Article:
SEPTEMBER 19TH – THE MURDER OF A JOHN DOE

By the 19th of the month, temperatures had dropped back down to more seasonable levels, but cooler heads may not have prevailed.


Midway Campground, or as it’s known today, Midway Campground Resort and RV Park, has been a part of the Statesville area for decades. Though not as well developed as it is today, in the 70’s, it was a picnic spot and was used for various things such as class reunions. The little dead end road on the east end of the county that is now named for it still connects to highway 64 near the I-40 overpass as it would have in the 1970’s, and that means it’s easily accessible to interstate and highway traffic.

Less than two weeks after the murder of Pamela Mayhew, the isolated dirt road leading to the campground, which was unnamed at the time, would be the site of another horrific crime.
Sometime on the night of Thursday the 18th or possibly early Friday morning, a man was bludgeoned in the head with a sharp object, rolled up in a rug and blankets, and transported to what is now Campground road. It was there his body was thrown in a ditch, shot twice, and set on fire.
A driver for the Jack Wooten trucking company, who had been hauling sand from the end of the road would find the man’s body on Friday, the 19th and contact authorities.

Eventually, the Iredell Sheriff’s Department and a mobile crime lab technician from the State Bureau of Investigation would try to make sense of the scene. The fire had been so bad it had charred the lifeless corpse and began to move up the bank on the side of the road, likely removing evidence, but luckily the man’s face had been spared damage from the flames due to the way it had been wrapped. In addition, investigators were able to determine that he was wearing Seafarer brand denim work pants, Pro-Keds tennis shoes which were blue in color, remnants of a belt with a metal buckle and a plain white t-shirt.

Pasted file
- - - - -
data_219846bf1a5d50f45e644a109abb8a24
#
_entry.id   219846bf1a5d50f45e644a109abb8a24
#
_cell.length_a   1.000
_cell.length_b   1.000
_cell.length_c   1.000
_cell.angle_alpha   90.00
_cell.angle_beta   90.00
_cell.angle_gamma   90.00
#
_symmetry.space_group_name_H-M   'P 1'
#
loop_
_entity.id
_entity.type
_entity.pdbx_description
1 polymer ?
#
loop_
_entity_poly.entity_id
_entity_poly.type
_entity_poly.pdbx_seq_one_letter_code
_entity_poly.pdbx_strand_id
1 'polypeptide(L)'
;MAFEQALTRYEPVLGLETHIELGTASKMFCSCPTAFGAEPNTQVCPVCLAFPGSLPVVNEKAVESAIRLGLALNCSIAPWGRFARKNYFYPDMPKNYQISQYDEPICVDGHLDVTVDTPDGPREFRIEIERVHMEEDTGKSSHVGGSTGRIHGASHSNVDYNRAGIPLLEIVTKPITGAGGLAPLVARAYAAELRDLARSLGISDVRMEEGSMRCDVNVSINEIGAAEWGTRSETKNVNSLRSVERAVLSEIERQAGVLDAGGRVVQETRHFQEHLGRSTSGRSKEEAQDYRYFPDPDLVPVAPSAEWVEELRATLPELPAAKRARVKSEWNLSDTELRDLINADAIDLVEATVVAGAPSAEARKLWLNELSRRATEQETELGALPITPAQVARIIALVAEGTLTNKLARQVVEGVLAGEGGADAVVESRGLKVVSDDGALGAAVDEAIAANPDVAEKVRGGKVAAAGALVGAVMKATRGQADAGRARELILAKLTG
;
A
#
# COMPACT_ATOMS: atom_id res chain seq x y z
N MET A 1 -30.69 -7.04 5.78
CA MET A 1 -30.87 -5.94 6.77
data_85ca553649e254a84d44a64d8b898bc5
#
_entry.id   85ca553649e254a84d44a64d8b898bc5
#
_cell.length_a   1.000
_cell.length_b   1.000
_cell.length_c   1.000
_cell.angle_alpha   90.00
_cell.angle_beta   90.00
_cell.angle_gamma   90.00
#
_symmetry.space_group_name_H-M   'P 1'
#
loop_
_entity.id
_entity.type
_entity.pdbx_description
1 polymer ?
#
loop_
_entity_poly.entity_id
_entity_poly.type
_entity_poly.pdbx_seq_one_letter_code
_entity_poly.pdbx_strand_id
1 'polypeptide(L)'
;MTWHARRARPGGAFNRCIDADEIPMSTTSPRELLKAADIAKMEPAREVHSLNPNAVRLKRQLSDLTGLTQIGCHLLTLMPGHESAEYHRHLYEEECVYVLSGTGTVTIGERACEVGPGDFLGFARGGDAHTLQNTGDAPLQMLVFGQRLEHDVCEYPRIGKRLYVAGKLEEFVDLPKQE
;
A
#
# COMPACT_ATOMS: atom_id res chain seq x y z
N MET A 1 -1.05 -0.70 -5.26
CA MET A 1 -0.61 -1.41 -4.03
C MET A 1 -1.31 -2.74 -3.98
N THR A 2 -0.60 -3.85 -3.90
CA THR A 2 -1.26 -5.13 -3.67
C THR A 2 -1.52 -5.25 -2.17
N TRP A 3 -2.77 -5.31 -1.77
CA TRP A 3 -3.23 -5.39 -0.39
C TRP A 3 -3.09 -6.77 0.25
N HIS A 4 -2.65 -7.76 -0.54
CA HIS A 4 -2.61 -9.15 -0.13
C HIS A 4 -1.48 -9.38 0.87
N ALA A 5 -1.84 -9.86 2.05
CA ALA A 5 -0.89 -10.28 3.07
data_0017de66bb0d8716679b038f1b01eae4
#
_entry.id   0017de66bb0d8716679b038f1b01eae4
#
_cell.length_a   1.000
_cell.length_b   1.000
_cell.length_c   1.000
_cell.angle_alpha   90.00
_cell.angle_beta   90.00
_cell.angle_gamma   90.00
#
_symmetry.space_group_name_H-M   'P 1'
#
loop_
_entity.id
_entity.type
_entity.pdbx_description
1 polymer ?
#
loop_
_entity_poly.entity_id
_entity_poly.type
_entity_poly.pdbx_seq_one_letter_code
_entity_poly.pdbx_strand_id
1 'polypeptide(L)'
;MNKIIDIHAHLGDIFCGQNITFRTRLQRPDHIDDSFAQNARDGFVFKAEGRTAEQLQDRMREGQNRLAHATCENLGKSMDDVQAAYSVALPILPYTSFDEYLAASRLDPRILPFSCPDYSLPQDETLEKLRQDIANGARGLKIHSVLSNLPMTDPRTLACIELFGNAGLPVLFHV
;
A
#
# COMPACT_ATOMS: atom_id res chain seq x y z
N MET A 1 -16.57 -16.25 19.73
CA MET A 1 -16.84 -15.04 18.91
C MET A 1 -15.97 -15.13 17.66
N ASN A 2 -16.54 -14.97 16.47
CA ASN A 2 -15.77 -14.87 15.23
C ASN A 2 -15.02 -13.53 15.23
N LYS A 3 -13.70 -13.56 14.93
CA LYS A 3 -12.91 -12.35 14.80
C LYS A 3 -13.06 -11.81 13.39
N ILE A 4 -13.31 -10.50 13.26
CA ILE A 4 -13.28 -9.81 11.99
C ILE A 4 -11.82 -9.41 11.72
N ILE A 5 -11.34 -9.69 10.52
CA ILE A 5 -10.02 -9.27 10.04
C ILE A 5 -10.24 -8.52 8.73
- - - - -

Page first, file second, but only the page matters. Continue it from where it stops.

A single shell casing was also found nearby. At the time it wasn’t useful for anything much beyond determining the caliber of the weapon used.
Later, a resident who lived on the road, H.H. Riddick, would come forward to say she had noticed a “very unpleasant odor” as she had driven down the road early in the morning, as well as an orphaned shoe.

A sketch of the unidentified man from his NAMUS entry.

From the start, the case was plagued by a lack of evidence, and too much evidence. Even though the man’s face had been spared, no one was coming forward to identify him. If there had been any other evidence of consequence on the body, it was likely destroyed. Sheriff Tom Thompson told the press it was unlikely there would be usable footprints or tire tracks due to the nature of traffic on the road.
The case went cold almost instantly and has remained so until the present day.

Looking towards highway 64 from Campground rd.
A tag from a similar pair of pants via an Etsy listing.